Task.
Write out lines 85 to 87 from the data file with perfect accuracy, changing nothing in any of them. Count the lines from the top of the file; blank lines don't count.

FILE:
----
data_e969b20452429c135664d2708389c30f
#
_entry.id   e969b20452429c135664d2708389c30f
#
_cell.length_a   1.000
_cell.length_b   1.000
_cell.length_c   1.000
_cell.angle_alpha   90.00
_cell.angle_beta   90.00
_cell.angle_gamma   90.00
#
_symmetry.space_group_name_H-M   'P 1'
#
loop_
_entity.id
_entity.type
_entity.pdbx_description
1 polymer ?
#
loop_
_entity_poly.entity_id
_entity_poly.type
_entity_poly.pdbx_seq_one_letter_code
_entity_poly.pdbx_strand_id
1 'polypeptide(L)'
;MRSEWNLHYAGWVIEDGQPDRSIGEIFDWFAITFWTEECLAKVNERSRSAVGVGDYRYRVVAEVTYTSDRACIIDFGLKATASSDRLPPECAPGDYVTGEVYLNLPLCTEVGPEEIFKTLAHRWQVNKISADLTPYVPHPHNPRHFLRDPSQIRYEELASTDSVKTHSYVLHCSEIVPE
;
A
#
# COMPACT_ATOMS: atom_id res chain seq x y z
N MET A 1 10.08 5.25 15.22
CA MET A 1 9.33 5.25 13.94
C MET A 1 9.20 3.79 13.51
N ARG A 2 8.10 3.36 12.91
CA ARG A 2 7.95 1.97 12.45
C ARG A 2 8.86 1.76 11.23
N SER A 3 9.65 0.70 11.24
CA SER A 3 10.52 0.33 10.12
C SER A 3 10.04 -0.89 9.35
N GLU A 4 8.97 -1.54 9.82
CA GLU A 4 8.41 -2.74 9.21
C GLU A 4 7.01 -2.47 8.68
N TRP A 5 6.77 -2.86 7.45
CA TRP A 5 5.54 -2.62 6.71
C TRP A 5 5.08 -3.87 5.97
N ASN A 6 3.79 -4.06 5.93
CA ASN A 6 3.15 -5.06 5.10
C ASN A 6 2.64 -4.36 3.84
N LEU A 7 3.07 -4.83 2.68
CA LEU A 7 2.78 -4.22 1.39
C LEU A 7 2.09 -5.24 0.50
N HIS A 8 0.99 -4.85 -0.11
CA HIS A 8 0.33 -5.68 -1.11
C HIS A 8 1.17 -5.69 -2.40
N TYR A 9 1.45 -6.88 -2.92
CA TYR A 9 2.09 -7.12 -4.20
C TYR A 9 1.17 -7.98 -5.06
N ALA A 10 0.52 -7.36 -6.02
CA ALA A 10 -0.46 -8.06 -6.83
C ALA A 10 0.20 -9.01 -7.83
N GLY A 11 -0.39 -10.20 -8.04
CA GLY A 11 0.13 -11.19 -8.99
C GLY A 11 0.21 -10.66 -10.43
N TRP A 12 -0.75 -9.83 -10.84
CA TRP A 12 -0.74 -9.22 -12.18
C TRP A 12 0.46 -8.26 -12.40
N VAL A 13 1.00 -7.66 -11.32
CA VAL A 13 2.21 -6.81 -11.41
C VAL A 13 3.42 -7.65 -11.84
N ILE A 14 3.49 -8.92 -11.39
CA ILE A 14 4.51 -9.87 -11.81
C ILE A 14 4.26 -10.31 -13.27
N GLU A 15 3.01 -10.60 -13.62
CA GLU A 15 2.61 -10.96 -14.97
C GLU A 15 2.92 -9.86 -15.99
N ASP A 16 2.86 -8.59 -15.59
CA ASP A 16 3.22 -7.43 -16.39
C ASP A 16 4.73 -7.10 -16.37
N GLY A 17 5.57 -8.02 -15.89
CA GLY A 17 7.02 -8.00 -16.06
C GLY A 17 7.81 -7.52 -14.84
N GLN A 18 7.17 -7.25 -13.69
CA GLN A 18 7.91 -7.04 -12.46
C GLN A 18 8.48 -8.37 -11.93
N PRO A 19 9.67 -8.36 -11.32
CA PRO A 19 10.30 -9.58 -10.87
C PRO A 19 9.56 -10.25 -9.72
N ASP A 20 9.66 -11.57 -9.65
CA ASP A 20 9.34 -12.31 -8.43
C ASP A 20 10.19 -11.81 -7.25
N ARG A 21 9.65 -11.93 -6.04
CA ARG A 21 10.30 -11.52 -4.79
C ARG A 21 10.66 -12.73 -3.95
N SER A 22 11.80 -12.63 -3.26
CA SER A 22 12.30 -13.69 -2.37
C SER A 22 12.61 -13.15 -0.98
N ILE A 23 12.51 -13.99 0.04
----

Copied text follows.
N PRO A 19 9.67 -8.36 -11.32
CA PRO A 19 10.30 -9.58 -10.87
C PRO A 19 9.56 -10.25 -9.72